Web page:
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I have a console application that was written to automatically run several long running scripts. Before running the scripts, it will take a database backup by using the BACKUP DATABASE command. It will then place the database in single user mode:


The application will then begin running the sql scripts. This part all works great. The problem that I am having is if a script fails, we are doing a restore from the backup taken before beginning the scripts. The reason for this is because a transaction rollback will take far longer than simply doing a restore.

I've tried a few different ways:

-works but periodically gets its connections stolen

USE master RESTORE DATABASE databaseName FROM DISK=N'fileLocation'

-doesn't work, database already in use

EXEC master..sp_executesql N'RESTORE DATABASE databaseName FROM DISK=N''fileLocation'''

I've also tried using the .ChangeDatabase() method of the SqlConnection object (VB.NET). This behaves much the same as the first script above in that it periodically will get it's connection stolen.

In code I am taking pains to ensure I never drop/close my connection and watching the Activity Monitor, it appears that the CHECKPOINT process is what is stealing my connection.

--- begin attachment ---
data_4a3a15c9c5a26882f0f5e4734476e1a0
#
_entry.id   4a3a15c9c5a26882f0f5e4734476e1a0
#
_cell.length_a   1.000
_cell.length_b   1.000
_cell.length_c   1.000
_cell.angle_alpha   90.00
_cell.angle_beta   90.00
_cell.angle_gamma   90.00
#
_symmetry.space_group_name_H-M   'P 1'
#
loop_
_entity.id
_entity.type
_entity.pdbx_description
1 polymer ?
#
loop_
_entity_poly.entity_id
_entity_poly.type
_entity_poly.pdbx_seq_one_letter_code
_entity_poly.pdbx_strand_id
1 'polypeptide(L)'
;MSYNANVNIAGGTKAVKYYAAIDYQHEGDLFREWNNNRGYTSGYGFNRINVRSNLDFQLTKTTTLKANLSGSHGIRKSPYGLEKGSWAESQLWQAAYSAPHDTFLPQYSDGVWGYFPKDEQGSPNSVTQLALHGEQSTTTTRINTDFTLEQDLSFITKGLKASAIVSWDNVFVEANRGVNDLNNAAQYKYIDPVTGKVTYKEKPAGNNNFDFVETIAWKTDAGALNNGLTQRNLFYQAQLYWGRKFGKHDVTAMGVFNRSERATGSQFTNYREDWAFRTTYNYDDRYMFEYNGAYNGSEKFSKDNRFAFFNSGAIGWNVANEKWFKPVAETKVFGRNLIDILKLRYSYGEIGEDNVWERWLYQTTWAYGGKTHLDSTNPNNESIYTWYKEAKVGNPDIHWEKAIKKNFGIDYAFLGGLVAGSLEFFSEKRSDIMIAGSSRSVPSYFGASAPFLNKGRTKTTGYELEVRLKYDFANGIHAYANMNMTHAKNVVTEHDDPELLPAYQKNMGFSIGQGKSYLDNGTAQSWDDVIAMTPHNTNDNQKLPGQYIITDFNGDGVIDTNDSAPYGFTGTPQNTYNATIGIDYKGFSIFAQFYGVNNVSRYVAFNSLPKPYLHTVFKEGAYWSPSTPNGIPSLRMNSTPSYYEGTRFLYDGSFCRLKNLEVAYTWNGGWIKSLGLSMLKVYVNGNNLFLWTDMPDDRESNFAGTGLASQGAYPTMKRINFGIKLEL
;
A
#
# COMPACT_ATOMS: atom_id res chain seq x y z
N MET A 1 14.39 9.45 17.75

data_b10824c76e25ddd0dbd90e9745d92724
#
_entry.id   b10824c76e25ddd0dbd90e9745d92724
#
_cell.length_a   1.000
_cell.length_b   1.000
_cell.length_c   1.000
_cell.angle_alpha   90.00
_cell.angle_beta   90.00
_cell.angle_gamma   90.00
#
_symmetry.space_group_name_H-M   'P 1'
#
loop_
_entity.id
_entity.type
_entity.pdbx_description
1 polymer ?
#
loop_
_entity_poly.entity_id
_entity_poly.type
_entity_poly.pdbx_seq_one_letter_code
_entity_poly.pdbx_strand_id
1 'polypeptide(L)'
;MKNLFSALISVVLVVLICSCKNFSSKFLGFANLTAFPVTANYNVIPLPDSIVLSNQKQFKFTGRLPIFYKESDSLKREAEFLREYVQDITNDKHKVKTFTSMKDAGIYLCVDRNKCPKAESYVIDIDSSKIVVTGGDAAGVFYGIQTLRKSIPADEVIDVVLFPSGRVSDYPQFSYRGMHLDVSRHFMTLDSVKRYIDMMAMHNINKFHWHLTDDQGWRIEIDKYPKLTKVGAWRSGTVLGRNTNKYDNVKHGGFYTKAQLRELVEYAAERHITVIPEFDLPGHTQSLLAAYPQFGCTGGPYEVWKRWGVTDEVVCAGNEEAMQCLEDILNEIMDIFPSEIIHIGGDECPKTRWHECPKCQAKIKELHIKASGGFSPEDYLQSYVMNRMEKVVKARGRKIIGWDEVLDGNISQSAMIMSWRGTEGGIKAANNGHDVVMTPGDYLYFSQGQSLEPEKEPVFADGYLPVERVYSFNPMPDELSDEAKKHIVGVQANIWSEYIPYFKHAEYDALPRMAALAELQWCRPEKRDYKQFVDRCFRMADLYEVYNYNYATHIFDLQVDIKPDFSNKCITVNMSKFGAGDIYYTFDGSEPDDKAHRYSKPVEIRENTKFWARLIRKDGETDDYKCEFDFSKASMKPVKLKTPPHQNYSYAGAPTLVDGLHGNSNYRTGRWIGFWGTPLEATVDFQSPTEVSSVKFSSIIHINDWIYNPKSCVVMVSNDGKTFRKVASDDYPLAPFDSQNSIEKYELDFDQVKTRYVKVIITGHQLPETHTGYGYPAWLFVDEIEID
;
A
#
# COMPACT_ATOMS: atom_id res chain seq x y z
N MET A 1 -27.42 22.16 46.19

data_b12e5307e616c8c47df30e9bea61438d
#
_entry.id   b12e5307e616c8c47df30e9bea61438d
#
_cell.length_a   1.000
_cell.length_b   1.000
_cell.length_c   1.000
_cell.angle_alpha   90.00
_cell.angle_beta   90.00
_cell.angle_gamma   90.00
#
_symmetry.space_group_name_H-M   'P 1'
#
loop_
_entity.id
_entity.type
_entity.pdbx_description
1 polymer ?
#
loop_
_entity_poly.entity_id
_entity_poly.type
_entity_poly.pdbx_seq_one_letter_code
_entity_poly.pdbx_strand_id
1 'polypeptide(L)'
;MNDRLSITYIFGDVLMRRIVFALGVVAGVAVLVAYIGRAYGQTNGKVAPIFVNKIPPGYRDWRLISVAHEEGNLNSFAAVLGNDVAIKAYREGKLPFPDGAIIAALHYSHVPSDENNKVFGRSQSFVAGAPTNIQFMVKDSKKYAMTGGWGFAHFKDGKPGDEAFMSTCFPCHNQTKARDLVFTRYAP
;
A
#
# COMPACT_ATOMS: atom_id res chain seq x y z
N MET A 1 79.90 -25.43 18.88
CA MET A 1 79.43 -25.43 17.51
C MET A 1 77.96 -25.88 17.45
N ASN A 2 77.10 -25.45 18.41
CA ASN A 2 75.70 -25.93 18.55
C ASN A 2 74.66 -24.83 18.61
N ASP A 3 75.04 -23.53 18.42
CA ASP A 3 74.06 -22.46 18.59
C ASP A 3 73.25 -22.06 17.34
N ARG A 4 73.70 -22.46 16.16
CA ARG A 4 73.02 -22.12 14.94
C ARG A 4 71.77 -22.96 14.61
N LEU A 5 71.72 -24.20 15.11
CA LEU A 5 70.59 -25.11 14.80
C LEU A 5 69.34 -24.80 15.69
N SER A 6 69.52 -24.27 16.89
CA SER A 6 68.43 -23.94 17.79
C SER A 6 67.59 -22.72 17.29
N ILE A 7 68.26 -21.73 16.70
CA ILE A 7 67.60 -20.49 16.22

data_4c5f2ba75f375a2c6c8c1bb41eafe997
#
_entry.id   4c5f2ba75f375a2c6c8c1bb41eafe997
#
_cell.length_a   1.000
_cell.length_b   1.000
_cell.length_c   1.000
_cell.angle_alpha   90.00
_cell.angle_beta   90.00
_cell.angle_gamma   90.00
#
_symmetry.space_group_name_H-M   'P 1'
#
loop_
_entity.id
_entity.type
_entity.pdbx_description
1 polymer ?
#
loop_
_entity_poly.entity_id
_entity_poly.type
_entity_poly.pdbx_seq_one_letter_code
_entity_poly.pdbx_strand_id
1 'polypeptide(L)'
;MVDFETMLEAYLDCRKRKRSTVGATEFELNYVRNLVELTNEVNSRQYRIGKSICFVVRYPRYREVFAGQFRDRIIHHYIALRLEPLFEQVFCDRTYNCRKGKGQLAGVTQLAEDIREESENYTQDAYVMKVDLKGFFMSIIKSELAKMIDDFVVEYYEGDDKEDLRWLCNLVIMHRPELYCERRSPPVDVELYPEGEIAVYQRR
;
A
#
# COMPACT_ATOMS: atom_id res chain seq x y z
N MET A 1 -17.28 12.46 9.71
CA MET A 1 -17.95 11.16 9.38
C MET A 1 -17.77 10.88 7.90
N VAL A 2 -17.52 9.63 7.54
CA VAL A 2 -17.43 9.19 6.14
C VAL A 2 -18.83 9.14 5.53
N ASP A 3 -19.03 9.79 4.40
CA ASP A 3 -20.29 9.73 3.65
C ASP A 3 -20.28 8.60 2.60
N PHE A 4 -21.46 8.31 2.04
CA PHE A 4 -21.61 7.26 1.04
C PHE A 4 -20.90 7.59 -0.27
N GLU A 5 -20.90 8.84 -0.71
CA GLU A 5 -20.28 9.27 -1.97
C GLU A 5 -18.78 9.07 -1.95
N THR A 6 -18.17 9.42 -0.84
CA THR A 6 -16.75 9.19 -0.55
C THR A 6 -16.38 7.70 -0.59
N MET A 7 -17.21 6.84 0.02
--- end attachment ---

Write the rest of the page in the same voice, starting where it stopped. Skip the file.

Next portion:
The errors I'm seeing are these:

Database 'databaseName' is already open and can only have one user at a time.

ALTER DATABASE failed because a lock could not be placed on database 'databaseName'. Try again later.

Cannot open database "databaseName" requested by the login. The login failed.

Is there a way to keep CHECKPOINT from stealing my connection?

share|improve this question
Did you try adding WITH REPLACE to your RESTORE statement? – Aaron Bertrand Sep 9 '13 at 14:11
@AaronBertrand I have not tried that. I will thanks. – TKTS Sep 9 '13 at 16:27
up vote 2 down vote accepted

Your script is failing on the ALTER DATABASE not on the RESTORE. Try setting it to RESTRICTED_USER first:

USE master;
USE '+@db_name+';
USE master;
DROP DATABASE '+@db_name+';

This script so far has never failed me.

There are two differences to your script. The main difference is that setting the database to RESTRICTED_USER first allows the script to get executed even if the database is in SINGLE_USER to start with.

The second is that it drops the database instead of restoring it. You could try to replace the DROP with your restore directly, but that might open a new "gap" for something else to sneak in. As you are restoring from a file and not from the database-backup-history, dropping the database first should not be a problem for you. Just execute the restore after the database is gone.

share|improve this answer
Thank you! I think your two additions are exactly what I need. – TKTS Sep 9 '13 at 17:55

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